U.N. Security Council Urges Lebanese to Avoid ‘Violence’, Hold ‘Dialogue’

A short Security Council meeting is held about the situation in Libya at United Nations Headquarters Monday, March 28, 2011. (AP Photo/Seth Wenig)

The U.N. Security Council on Monday called for “the peaceful character of the protests” in Lebanon to be upheld after overnight attacks by supporters of Hizbullah and AMAL.

Members “called on all actors to conduct intensive national dialogue and to maintain the peaceful character of the protests by avoiding violence and respecting the right to peaceful assembly in protest,” it said in a statement approved unanimously at the end of a regular council meeting on Lebanon.

They also commended “the role of the Lebanese Armed Forces and other State security institutions in protecting this right.”

The members of the Security Council also noted that “this is a critical time for Lebanon,” stressed the importance of “the timely formation of a new government able to respond to the aspirations of the Lebanese people and to restore the stability of the country within the constitutional framework.”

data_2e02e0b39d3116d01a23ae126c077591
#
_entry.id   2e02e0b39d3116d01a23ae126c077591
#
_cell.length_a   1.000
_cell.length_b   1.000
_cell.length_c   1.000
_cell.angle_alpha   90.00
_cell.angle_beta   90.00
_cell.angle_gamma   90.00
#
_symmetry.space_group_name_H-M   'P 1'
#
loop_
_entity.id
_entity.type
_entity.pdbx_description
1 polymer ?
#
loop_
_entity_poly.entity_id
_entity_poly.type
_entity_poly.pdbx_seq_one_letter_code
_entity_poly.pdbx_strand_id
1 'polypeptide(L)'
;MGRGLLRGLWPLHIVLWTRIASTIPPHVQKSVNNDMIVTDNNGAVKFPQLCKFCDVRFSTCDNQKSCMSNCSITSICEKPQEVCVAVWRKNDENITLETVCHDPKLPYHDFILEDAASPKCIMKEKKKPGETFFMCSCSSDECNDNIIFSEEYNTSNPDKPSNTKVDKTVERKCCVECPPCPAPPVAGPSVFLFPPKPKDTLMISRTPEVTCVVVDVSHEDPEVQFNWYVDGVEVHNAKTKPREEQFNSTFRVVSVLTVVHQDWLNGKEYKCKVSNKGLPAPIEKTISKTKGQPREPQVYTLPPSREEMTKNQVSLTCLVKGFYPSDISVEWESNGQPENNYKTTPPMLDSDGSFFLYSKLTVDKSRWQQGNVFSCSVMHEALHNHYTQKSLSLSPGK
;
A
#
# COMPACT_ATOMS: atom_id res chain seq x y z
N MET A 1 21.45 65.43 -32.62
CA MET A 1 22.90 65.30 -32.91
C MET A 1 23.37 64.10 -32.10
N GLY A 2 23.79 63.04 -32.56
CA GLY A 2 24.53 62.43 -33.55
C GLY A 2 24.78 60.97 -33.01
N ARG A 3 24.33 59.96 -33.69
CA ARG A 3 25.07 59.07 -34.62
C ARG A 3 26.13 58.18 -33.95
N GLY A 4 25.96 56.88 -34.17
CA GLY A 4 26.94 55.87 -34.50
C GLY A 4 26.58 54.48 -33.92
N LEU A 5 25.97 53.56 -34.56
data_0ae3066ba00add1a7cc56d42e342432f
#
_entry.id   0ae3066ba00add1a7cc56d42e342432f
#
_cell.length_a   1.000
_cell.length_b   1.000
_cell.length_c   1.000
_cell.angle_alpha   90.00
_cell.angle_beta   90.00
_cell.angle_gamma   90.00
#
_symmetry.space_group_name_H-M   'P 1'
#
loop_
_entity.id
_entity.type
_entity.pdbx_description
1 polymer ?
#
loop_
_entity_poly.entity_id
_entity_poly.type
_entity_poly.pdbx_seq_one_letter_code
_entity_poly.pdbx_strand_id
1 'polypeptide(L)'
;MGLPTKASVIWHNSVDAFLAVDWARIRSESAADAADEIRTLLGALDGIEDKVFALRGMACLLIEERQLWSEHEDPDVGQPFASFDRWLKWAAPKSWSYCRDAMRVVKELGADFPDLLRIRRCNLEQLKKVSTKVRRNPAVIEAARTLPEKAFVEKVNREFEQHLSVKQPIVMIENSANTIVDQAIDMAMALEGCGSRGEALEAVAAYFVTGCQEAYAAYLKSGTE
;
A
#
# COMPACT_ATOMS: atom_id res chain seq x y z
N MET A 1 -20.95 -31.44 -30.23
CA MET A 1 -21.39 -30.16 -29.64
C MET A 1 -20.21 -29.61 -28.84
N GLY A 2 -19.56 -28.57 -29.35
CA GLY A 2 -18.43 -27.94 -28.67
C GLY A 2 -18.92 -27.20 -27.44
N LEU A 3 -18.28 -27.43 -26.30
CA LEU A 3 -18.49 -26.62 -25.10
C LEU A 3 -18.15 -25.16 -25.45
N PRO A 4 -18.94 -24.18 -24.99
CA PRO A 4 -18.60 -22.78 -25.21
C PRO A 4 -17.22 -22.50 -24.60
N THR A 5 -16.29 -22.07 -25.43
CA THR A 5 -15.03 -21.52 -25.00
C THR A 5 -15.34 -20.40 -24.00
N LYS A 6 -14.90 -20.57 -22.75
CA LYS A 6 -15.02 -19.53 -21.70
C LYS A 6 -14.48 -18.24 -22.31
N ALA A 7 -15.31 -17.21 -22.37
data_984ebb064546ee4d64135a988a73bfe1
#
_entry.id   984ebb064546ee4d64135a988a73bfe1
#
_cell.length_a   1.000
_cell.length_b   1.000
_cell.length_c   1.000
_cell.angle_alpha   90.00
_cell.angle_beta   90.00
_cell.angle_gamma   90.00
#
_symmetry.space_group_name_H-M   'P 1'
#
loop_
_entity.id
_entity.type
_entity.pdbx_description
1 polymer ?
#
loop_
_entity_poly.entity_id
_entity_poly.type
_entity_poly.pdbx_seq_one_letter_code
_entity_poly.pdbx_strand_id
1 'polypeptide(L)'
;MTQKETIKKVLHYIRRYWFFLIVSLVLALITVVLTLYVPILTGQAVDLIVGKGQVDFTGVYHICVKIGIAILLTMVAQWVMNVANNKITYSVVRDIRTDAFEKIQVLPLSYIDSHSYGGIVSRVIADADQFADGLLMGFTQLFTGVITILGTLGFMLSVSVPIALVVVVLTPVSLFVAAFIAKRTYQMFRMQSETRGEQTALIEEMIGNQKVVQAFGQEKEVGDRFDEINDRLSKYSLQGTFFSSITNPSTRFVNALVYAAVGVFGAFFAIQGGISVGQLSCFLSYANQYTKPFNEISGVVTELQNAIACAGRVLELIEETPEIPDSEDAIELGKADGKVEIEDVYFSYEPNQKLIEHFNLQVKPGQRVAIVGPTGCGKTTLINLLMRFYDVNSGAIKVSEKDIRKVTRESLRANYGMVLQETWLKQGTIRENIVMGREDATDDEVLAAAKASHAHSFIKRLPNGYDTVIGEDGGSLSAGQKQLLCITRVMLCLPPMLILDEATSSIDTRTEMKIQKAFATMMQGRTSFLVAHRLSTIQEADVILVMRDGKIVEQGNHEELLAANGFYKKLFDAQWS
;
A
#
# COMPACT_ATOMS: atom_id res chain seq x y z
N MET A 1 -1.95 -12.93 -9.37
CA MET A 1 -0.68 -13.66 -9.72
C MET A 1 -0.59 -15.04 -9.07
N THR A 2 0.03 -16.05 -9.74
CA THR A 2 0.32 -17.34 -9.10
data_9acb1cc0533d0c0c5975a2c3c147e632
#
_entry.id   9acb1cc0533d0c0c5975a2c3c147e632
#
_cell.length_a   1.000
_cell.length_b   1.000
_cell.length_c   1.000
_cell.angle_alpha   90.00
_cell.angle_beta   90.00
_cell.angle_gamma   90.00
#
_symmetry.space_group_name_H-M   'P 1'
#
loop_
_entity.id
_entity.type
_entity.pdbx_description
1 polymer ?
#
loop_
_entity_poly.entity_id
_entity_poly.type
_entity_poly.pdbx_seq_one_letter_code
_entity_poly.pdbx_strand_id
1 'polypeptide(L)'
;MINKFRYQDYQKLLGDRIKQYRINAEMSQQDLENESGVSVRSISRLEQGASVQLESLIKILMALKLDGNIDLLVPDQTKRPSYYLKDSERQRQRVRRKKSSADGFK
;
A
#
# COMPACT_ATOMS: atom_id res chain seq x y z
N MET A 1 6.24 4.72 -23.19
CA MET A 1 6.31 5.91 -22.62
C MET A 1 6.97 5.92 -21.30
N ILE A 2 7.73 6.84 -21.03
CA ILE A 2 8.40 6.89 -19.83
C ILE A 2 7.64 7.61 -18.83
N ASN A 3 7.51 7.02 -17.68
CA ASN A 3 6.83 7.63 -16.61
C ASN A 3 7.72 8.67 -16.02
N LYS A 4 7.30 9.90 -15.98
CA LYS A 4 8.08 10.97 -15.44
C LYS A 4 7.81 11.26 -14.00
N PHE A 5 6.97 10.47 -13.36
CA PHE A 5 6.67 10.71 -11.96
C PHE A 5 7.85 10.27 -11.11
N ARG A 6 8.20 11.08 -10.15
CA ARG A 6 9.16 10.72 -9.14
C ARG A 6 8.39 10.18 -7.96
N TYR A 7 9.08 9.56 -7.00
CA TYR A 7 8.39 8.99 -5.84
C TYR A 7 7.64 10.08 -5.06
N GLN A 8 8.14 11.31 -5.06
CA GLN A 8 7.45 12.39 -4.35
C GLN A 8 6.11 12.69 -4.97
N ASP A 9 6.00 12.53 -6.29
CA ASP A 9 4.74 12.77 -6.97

At around midnight on Sunday, Hizbullah and AMAL Movement supporters attacked protesters at the Ring flyover near the capital’s main protest camp.

Brandishing party flags, they hurled stones at peaceful demonstrators and taunted them with insults as riot police deployed to contain the violence and eventually fired tear gas.

The attackers also ravaged a nearby encampment, tearing down tents and damaging storefronts in their most serious assault on the protesters so far.

At least 10 demonstrators were wounded, according to civil defense.


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